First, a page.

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Old 07-14-2016, 06:36 AM   #51
Tomsdad
 
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Default Re: Swords and plate

Quote:
Originally Posted by GodBeastX View Post
...

Often when we're gaming we look for "How much flesh is cleaved?" But even looking back at that video with that sword, the guy thrusted a Thr+1 weapon with what's probably average or near average ST into steal armor and went through an inch. No, he didn't run the guy through, but an inch on a point like that is quite a bit! He probably did an all out attack to get that depth, and if you look at something between DR6 and DR9 for plate, that's probably accurate for damage where most would be absorbed and maybe 1 or 2 points of damage CAN get through (Not on average).
Leaving aside questions about the quality of armour being used*, don't forget that under the plate there was also an arming garment.

If you want to get an idea of how good they were against piecing take a look at this. It's about crossbows that fire with far more energy than swords get thrust but you get the idea.

And of course it was a combined effect, a point that's had its penetration reduced to an inch through plate is a lot easier to withstand than a point without the intervening plate. And of course there's not really many places on the body where an inch of penetration is going to be much of a problem in the short term.


*sorry which video are you referring to, I seem to have missed it.



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Originally Posted by GodBeastX View Post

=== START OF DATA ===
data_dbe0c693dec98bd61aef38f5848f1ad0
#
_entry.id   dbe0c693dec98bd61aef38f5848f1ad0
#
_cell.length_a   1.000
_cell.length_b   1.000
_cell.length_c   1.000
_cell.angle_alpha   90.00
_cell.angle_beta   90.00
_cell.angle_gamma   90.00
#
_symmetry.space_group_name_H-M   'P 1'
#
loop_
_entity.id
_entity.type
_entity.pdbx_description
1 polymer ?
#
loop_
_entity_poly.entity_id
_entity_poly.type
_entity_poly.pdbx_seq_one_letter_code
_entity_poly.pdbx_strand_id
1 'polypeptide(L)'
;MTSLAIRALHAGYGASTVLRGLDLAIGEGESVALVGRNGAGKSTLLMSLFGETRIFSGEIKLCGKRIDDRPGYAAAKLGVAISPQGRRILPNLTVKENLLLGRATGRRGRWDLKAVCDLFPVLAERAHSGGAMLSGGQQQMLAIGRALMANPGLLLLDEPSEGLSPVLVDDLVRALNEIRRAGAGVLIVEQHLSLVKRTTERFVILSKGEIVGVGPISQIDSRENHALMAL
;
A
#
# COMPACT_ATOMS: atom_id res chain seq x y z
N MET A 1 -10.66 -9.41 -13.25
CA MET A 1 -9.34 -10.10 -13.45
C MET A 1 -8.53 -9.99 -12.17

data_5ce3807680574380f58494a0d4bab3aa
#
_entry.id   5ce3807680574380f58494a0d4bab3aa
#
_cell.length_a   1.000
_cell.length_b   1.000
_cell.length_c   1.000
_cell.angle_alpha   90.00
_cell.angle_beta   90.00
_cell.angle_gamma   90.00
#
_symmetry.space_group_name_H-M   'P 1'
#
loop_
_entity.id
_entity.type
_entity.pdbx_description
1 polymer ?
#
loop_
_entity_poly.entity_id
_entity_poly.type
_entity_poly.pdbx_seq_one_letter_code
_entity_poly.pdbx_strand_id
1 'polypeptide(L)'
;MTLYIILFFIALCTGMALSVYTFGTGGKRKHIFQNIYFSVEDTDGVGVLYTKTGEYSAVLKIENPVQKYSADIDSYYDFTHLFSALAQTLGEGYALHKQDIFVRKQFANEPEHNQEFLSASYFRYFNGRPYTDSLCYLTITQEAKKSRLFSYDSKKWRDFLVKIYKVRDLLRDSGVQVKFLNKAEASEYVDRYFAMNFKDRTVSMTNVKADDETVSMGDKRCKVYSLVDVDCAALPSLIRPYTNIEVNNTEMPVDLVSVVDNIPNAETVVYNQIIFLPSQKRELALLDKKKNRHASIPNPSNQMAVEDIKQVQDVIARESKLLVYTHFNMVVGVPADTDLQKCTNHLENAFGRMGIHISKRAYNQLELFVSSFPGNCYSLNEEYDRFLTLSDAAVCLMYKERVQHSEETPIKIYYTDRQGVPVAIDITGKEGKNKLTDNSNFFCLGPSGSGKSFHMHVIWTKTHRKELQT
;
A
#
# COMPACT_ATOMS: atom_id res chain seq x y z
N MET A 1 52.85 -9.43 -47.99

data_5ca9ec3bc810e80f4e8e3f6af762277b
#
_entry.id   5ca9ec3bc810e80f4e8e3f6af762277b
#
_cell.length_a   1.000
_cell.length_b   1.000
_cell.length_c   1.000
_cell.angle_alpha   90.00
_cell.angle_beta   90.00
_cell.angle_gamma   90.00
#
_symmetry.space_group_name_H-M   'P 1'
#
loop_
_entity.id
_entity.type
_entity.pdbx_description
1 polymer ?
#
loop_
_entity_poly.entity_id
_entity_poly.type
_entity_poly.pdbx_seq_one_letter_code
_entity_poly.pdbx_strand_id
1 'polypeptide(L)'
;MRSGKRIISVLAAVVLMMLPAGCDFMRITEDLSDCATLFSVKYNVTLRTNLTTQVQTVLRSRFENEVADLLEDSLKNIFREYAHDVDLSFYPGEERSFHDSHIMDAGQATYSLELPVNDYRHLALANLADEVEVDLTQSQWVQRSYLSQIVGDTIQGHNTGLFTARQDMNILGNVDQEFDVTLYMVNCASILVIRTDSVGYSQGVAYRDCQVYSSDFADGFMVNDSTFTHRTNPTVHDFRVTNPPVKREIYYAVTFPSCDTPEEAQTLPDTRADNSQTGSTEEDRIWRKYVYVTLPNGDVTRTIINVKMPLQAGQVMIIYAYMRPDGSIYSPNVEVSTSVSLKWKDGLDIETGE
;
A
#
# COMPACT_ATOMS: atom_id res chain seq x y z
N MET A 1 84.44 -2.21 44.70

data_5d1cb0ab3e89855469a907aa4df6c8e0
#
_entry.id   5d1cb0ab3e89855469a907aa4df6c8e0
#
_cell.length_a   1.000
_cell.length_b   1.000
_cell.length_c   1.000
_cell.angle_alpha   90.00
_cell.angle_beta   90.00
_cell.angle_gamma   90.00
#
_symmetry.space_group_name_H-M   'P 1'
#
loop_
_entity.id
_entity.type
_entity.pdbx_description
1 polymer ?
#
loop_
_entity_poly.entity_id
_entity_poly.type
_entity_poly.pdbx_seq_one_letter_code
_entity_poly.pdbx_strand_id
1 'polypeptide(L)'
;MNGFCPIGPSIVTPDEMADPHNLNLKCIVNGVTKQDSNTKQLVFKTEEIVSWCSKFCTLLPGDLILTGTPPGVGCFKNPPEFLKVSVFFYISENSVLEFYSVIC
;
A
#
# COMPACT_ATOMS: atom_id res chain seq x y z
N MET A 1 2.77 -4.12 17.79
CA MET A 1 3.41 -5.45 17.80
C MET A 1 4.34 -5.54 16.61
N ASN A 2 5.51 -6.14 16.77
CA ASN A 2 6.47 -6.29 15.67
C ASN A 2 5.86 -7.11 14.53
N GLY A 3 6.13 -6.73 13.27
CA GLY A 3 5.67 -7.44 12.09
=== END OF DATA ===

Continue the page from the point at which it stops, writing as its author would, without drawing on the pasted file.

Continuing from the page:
Things break down more when you are forced to classify things so rigidly into damage types. Take a mace for example. How do you quantify such a thing? Some with nobby spike, some with "Fins"... morningstars... they have +n damage, but they can only be cut, crush or impaling. Real life isn't so rigid.
Yep that's certainly true, in reality a lot of things are going to be on a sliding scale of various GURPS damage types.


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Originally Posted by GodBeastX View Post
Also, GURPS doesn't track things like bone bruising from strikes or skeletal durability. People sometimes focus on bleeding as an external phenomena too. They don't realize contusions can be as bad as lascerations! Bleeding inside your body is still bleeding! Blood vessels aren't the most sturdy parts of our evolution. Cracked bones and such can be debilitating!
I certainly consider bleeding from CR damage (and blunt trauma through armour come to that) at my table, In fact internal bleeding can be worse at low TL's because it will sometimes need surgery.


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Originally Posted by GodBeastX View Post
Not to mention something rarely said is even if an attack doesn't get through armor, not every attack need be the killing blow. You get hit with a sword at full power and that will SUUUUCK. Not all of that is even more than jarring, but jarring injury is all it takes on a battlefield to leave you messed up. How many football players get concussions?

Thing is swords just don't transmit that much force, (certainly nothing like what footballers withstand in tackles)

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Originally Posted by GodBeastX View Post
Most the videos I watched on this subject seem to show the blunt trauma and the features I don't think GURPS models well is what will do you in versus literal slicing through flesh.